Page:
The crowd snakes around tables and chairs, blocking waitstaff from serving drinks and tripping over-served patrons on their way to break the seal throughout Snowbyrd’s loose, bouncing, sporadically psychedelic set. So when singer-guitarist Chris Lutz commands the audience to “C’mon on up here,” and dance toward the end of the show, few people have the space to shuffle their feet, forget about walking up to the stage.

Worse, the previous song, “Uvalde Socialite” seemingly tipped the show’s precarious balance of foot-tapping and mind-expanding music. So far Snowbyrd has successfully embellished power-pop hooks and standard time signatures with extended soloing and Scott Lutz’s pedal-steel work, which seems more inspired by Jimi Hendrix than Roy Ayres. But this “work in progress,” built around strung-out spaghetti-western guitars and Chris and Scott’s jagged harmonies — is a fragmented thinkpiece, leaving a roomful of closed eyes and rooted shoes as its final notes fade.

But after some quick knob twiddling, Scott’s keyboard shifts from eerie imposing organ vibes into full-out, unapologetically cheesy wedding-dance-band mode, marking an up-tempo mood swing, and the startled audience can’t help but sway to the rhythm. Drummer Manny Castillo remains in the hospital after cancer surgery, but Johnny Hernandez is a more than adequate subsitute. Hernandez’s steady beat and natural time changes might be what’s keeping the crowd moving, but, seriously, in a place this crowded, one girl’s hip swivel means either a room full of corresponding adjustments or a 50-person pileup. The wallflowers shrink further toward the pool tables out back.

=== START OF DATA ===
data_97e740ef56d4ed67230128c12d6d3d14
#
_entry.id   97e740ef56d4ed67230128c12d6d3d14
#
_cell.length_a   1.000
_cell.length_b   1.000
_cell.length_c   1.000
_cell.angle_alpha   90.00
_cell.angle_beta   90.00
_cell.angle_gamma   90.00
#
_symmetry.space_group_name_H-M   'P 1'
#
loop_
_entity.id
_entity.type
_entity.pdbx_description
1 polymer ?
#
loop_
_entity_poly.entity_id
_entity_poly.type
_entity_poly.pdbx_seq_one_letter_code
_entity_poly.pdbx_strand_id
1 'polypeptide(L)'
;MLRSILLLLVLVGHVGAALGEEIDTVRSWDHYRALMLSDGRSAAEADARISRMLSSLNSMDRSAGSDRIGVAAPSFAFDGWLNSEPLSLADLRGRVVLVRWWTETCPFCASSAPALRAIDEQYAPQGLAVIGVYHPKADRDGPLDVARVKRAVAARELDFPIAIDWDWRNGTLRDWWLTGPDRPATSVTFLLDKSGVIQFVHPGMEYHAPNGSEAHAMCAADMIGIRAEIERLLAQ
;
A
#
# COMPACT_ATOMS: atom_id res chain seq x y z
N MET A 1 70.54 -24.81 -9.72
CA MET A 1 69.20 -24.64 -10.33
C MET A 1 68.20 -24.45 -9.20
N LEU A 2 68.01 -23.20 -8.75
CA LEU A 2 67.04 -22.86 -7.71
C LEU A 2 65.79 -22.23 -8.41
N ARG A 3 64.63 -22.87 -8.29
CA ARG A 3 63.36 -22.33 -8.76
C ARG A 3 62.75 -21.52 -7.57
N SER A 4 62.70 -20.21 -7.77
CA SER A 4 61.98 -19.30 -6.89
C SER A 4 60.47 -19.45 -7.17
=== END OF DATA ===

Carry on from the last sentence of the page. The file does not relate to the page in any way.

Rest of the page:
Closer “Light It Up ” — which Chris promises will appear as the first track on the band’s upcoming album — shakes the crowd into frenzied wiggling, threatening to domino the entire room with a single slip. Fortunately, the complicated garage-rock riff driving the rough and Kink-y song is surprisingly thoroughly danceable, and it gets a group of soccer moms up front shaking their asses quicker than a faithful Tom Petty cover could. If there’s any justice, look for the song on an upcoming iPod commercial.

Friends of Manny Castillo, drummer for Snowbyrd and executive director for San Anto Cultural Arts, held a vigil on his behalf December 27. For video footage of the event go to

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